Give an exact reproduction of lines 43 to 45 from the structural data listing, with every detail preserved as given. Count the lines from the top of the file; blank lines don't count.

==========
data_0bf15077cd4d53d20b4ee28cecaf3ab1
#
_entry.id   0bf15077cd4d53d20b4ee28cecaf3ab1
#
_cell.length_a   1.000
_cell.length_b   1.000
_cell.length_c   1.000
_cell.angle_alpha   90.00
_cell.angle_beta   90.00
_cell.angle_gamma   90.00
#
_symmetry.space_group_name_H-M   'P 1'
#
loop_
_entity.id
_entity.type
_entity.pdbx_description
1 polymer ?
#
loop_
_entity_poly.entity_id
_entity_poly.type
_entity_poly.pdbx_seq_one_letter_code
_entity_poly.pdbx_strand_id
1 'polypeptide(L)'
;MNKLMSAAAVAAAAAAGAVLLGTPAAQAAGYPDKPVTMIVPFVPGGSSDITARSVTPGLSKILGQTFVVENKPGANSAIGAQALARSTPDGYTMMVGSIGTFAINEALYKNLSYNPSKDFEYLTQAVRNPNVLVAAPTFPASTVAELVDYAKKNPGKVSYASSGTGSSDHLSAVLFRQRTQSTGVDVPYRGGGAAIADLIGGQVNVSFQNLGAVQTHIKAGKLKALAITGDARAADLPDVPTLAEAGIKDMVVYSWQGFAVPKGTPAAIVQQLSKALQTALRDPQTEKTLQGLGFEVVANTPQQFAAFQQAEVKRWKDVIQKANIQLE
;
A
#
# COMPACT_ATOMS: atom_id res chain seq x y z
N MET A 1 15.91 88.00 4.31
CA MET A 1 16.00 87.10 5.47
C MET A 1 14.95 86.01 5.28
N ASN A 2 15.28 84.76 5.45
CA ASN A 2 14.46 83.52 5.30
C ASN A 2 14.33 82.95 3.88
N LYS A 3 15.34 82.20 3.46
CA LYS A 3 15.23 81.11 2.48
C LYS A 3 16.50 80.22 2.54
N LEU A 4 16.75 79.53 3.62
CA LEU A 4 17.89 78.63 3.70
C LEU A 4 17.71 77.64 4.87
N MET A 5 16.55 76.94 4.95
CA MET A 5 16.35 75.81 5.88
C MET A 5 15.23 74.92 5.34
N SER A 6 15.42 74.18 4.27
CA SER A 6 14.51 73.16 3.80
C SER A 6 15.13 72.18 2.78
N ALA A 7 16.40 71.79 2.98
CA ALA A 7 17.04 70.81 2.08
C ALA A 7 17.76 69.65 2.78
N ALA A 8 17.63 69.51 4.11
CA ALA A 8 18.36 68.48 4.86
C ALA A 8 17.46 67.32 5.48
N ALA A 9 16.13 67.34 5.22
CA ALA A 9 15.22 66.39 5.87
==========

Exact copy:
N MET A 5 16.55 76.94 4.95
CA MET A 5 16.35 75.81 5.88
C MET A 5 15.23 74.92 5.34